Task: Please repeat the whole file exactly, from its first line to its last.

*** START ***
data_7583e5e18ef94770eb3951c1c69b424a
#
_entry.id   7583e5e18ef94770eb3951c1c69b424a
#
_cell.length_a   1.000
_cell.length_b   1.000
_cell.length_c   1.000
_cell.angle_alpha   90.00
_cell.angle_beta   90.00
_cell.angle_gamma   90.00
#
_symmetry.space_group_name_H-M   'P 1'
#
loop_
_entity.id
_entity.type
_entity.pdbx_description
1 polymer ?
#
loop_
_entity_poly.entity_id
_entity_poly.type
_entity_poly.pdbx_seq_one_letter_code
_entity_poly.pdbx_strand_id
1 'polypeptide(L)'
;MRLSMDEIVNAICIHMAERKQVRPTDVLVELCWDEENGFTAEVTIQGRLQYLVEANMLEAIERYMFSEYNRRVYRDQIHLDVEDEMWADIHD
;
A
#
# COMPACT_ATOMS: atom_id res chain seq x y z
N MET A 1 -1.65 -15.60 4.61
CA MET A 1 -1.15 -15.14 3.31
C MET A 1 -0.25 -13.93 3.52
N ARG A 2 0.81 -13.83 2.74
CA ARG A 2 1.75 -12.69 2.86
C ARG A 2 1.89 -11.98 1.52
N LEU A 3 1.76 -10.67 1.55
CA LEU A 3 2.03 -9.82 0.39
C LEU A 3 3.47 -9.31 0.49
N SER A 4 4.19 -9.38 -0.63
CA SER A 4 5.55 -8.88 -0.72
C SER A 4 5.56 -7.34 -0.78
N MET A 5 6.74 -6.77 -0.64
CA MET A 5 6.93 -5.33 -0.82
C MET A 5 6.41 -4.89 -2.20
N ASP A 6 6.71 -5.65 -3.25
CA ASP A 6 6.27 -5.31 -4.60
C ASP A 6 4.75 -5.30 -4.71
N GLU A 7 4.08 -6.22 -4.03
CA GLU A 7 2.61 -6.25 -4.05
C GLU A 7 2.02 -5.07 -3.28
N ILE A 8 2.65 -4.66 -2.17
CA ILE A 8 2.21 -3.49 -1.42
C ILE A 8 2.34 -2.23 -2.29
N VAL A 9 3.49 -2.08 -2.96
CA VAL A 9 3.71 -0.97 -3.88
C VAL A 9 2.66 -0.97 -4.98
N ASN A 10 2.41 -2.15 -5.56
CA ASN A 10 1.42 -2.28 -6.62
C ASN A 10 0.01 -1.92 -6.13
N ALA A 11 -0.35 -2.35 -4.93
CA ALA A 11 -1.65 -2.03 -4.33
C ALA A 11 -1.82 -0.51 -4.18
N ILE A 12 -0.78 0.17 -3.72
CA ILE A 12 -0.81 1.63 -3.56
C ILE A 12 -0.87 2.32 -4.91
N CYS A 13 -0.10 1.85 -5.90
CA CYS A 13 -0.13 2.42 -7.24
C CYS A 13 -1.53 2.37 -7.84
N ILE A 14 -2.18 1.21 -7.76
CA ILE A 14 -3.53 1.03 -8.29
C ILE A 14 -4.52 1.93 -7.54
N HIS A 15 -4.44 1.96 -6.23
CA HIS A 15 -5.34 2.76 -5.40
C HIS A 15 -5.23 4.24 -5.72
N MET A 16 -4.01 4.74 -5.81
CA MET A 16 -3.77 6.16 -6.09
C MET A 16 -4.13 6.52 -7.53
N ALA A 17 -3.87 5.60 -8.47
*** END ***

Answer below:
data_7583e5e18ef94770eb3951c1c69b424a
#
_entry.id   7583e5e18ef94770eb3951c1c69b424a
#
_cell.length_a   1.000
_cell.length_b   1.000
_cell.length_c   1.000
_cell.angle_alpha   90.00
_cell.angle_beta   90.00
_cell.angle_gamma   90.00
#
_symmetry.space_group_name_H-M   'P 1'
#
loop_
_entity.id
_entity.type
_entity.pdbx_description
1 polymer ?
#
loop_
_entity_poly.entity_id
_entity_poly.type
_entity_poly.pdbx_seq_one_letter_code
_entity_poly.pdbx_strand_id
1 'polypeptide(L)'
;MRLSMDEIVNAICIHMAERKQVRPTDVLVELCWDEENGFTAEVTIQGRLQYLVEANMLEAIERYMFSEYNRRVYRDQIHLDVEDEMWADIHD
;
A
#
# COMPACT_ATOMS: atom_id res chain seq x y z
N MET A 1 -1.65 -15.60 4.61
CA MET A 1 -1.15 -15.14 3.31
C MET A 1 -0.25 -13.93 3.52
N ARG A 2 0.81 -13.83 2.74
CA ARG A 2 1.75 -12.69 2.86
C ARG A 2 1.89 -11.98 1.52
N LEU A 3 1.76 -10.67 1.55
CA LEU A 3 2.03 -9.82 0.39
C LEU A 3 3.47 -9.31 0.49
N SER A 4 4.19 -9.38 -0.63
CA SER A 4 5.55 -8.88 -0.72
C SER A 4 5.56 -7.34 -0.78
N MET A 5 6.74 -6.77 -0.64
CA MET A 5 6.93 -5.33 -0.82
C MET A 5 6.41 -4.89 -2.20
N ASP A 6 6.71 -5.65 -3.25
CA ASP A 6 6.27 -5.31 -4.60
C ASP A 6 4.75 -5.30 -4.71
N GLU A 7 4.08 -6.22 -4.03
CA GLU A 7 2.61 -6.25 -4.05
C GLU A 7 2.02 -5.07 -3.28
N ILE A 8 2.65 -4.66 -2.17
CA ILE A 8 2.21 -3.49 -1.42
C ILE A 8 2.34 -2.23 -2.29
N VAL A 9 3.49 -2.08 -2.96
CA VAL A 9 3.71 -0.97 -3.88
C VAL A 9 2.66 -0.97 -4.98
N ASN A 10 2.41 -2.15 -5.56
CA ASN A 10 1.42 -2.28 -6.62
C ASN A 10 0.01 -1.92 -6.13
N ALA A 11 -0.35 -2.35 -4.93
CA ALA A 11 -1.65 -2.03 -4.33
C ALA A 11 -1.82 -0.51 -4.18
N ILE A 12 -0.78 0.17 -3.72
CA ILE A 12 -0.81 1.63 -3.56
C ILE A 12 -0.87 2.32 -4.91
N CYS A 13 -0.10 1.85 -5.90
CA CYS A 13 -0.13 2.42 -7.24
C CYS A 13 -1.53 2.37 -7.84
N ILE A 14 -2.18 1.21 -7.76
CA ILE A 14 -3.53 1.03 -8.29
C ILE A 14 -4.52 1.93 -7.54
N HIS A 15 -4.44 1.96 -6.23
CA HIS A 15 -5.34 2.76 -5.40
C HIS A 15 -5.23 4.24 -5.72
N MET A 16 -4.01 4.74 -5.81
CA MET A 16 -3.77 6.16 -6.09
C MET A 16 -4.13 6.52 -7.53
N ALA A 17 -3.87 5.60 -8.47